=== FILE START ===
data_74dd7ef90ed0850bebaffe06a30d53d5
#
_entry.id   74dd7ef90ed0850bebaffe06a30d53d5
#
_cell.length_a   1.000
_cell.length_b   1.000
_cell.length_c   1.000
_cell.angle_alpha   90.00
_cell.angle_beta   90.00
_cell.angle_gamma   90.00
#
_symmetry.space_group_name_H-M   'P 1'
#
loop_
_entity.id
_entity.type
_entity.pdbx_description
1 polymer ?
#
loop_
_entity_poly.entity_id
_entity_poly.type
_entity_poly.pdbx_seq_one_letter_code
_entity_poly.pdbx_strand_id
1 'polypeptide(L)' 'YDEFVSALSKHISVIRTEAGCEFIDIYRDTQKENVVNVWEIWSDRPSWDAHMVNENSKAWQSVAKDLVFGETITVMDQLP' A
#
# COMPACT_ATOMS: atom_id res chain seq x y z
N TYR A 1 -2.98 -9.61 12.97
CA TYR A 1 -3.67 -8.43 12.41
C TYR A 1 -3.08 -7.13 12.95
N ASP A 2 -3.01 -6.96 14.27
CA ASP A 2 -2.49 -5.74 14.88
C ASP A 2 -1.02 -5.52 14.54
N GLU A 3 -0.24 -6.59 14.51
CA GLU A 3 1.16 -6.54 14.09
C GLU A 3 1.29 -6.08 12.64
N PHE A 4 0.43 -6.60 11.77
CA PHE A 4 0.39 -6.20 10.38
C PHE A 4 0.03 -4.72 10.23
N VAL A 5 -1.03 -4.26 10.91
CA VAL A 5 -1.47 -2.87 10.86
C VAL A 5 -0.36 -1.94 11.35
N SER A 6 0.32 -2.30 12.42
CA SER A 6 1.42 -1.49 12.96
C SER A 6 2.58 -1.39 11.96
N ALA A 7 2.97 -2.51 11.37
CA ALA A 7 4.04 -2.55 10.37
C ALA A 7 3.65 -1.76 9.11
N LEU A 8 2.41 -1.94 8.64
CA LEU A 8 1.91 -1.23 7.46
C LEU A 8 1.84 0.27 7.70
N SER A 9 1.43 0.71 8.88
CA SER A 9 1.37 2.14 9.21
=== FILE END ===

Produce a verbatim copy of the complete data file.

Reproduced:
data_74dd7ef90ed0850bebaffe06a30d53d5
#
_entry.id   74dd7ef90ed0850bebaffe06a30d53d5
#
_cell.length_a   1.000
_cell.length_b   1.000
_cell.length_c   1.000
_cell.angle_alpha   90.00
_cell.angle_beta   90.00
_cell.angle_gamma   90.00
#
_symmetry.space_group_name_H-M   'P 1'
#
loop_
_entity.id
_entity.type
_entity.pdbx_description
1 polymer ?
#
loop_
_entity_poly.entity_id
_entity_poly.type
_entity_poly.pdbx_seq_one_letter_code
_entity_poly.pdbx_strand_id
1 'polypeptide(L)' 'YDEFVSALSKHISVIRTEAGCEFIDIYRDTQKENVVNVWEIWSDRPSWDAHMVNENSKAWQSVAKDLVFGETITVMDQLP' A
#
# COMPACT_ATOMS: atom_id res chain seq x y z
N TYR A 1 -2.98 -9.61 12.97
CA TYR A 1 -3.67 -8.43 12.41
C TYR A 1 -3.08 -7.13 12.95
N ASP A 2 -3.01 -6.96 14.27
CA ASP A 2 -2.49 -5.74 14.88
C ASP A 2 -1.02 -5.52 14.54
N GLU A 3 -0.24 -6.59 14.51
CA GLU A 3 1.16 -6.54 14.09
C GLU A 3 1.29 -6.08 12.64
N PHE A 4 0.43 -6.60 11.77
CA PHE A 4 0.39 -6.20 10.38
C PHE A 4 0.03 -4.72 10.23
N VAL A 5 -1.03 -4.26 10.91
CA VAL A 5 -1.47 -2.87 10.86
C VAL A 5 -0.36 -1.94 11.35
N SER A 6 0.32 -2.30 12.42
CA SER A 6 1.42 -1.49 12.96
C SER A 6 2.58 -1.39 11.96
N ALA A 7 2.97 -2.51 11.37
CA ALA A 7 4.04 -2.55 10.37
C ALA A 7 3.65 -1.76 9.11
N LEU A 8 2.41 -1.94 8.64
CA LEU A 8 1.91 -1.23 7.46
C LEU A 8 1.84 0.27 7.70
N SER A 9 1.43 0.71 8.88
CA SER A 9 1.37 2.14 9.21